The fragile peacebuilding process was one of the first victims of the second Nagorno-Karabakh war and still awaits its re-animation. After the war, the institutionalized peacebuilding community almost disappeared. Only a group of non-established young activists, mainly from feminist and leftist ideological worldviews, voiced their opposition to a vast majority of people who support the idea of a military “solution.”
In general, there is a massive mistrust of peacebuilding and peacebuilders, negotiations, and diplomatic resolution of the conflict in the wider Azerbaijani society. The authorities, political analysts, and general public opinion were increasingly convinced that the negotiations process and peacebuilding efforts failed for 30 years. In Azerbaijan, this was used to legitimize the war.
Admittedly, careful examination of the negotiations process starting from 1992 (establishment of the OSCE Minsk Group) and peacebuilding activities from the 1990s leave us with few tangible results. The negotiations process over the Nagorno-Karabakh conflict was one of the most closed and secretive peace processes. The track two peace process conducted by civil society was not supported by an effective track one process on the level of officials. Usually, civil society representatives who participated in dialogue meetings and advocated for peace were perceived as traitors or agents of foreign interests. Another reason for the unsuccessful peace process was its detachment from local voices. After the collapse of the USSR, the region became another market for liberal peacebuilding, the rule of law, and democratization projects. In the following decades, civil society became mere implementers of the liberal peace agenda, gradually depriving local communities of their agency and voice. Over time, civil society became elitist and detached from the communities and their needs.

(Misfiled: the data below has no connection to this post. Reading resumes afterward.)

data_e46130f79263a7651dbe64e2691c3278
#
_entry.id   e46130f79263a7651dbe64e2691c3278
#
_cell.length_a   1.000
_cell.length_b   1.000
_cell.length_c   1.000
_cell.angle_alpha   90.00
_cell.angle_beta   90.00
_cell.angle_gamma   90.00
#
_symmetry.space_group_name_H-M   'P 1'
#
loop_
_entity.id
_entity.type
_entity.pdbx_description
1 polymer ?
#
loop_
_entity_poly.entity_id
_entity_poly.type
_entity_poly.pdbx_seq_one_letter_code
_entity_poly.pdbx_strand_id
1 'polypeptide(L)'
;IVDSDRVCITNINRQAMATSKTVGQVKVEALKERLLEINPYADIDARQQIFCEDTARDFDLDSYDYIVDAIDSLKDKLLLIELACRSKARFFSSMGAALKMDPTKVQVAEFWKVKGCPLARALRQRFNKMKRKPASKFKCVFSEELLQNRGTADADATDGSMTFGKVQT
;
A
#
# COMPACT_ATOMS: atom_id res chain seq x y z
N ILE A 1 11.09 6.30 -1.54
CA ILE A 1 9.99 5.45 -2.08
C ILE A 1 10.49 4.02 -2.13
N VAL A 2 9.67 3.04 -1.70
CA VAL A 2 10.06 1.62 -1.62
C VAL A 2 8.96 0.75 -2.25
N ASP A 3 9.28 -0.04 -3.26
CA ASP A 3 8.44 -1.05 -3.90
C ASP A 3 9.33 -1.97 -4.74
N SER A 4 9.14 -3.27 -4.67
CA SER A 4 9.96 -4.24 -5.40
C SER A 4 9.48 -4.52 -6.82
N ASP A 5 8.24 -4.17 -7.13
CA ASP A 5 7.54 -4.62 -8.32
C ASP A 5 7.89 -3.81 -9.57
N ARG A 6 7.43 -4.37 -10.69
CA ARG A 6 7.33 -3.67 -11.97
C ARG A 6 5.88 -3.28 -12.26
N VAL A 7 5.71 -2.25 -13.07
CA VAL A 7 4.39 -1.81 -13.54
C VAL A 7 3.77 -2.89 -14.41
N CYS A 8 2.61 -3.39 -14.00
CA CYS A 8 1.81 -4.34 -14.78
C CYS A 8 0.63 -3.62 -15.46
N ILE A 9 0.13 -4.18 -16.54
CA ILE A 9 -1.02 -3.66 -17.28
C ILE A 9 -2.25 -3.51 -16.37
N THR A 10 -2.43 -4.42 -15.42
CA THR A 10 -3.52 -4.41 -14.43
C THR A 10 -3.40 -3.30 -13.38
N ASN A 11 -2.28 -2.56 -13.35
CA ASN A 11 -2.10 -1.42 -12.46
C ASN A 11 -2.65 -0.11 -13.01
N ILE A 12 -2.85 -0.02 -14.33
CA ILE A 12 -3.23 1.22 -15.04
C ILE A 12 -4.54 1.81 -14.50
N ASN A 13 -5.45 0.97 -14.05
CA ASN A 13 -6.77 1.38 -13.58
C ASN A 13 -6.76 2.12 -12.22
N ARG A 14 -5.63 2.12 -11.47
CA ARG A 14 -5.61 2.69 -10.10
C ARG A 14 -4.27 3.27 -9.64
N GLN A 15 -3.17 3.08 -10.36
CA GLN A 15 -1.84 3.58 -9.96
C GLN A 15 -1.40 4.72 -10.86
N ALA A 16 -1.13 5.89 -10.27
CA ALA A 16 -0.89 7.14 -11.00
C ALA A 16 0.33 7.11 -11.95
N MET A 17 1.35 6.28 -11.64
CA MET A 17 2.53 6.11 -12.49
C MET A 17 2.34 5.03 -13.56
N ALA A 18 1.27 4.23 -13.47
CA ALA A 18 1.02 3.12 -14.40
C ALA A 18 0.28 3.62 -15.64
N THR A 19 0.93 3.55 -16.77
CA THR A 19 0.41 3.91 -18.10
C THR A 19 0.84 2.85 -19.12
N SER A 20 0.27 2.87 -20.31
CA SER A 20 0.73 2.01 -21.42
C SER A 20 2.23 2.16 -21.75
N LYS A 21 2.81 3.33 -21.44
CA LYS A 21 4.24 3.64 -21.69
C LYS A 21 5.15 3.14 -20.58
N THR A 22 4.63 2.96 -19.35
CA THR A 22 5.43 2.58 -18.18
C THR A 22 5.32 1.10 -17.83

Thus, civil society actors could not build genuine trust between the conflicting parties. Only a limited number of individuals with shared values and ideologies trusted each other and objected to the 2020 war. After the war, these individuals grouped, and small grassroots peacebuilding and dialogue initiatives emerged, such as Caucasus Talks, Caucasus Crossroads, Bright Garden Voices, Post-Soviet Peace, and Feminist Peace Collective.
In such a context, feminist foreign policy can offer an alternative imagining of the peace process and discourse. In a different Azerbaijan, the principles of feminist foreign policy could be applied around the following issues:
De-militarization of the official discourse, education policies, and broader societal dynamics instead of building new military parks, exalting fallen soldiers’ photos, or glorification of war on public TV/radio, etc.
Re-orientation of state budget funds in favour of social issues.
Supporting the funding of and not limiting grassroots-led peace and dialogue initiatives by the state and international organizations.
Joining and supporting global peace and solidarity by the state.
Demilitarization. Militarization is not only armament but also cultural and material preparation for war, such as hostile and aggressive discourse, material symbols, education, and media coverage. In Azerbaijan, after the Second Karabakh War in 2020, the militarization of the official discourse increased, followed by the opening of new military and victory parks and monuments. This process is also supported by militarized education and state-controlled media coverage.
Applying feminist foreign policy in this context implies a demilitarization process starting from internal policies of decreasing the domestic military symbols and the hostile rhetoric, which can naturally lead to a decrease in military funding and disarmament on a foreign policy level.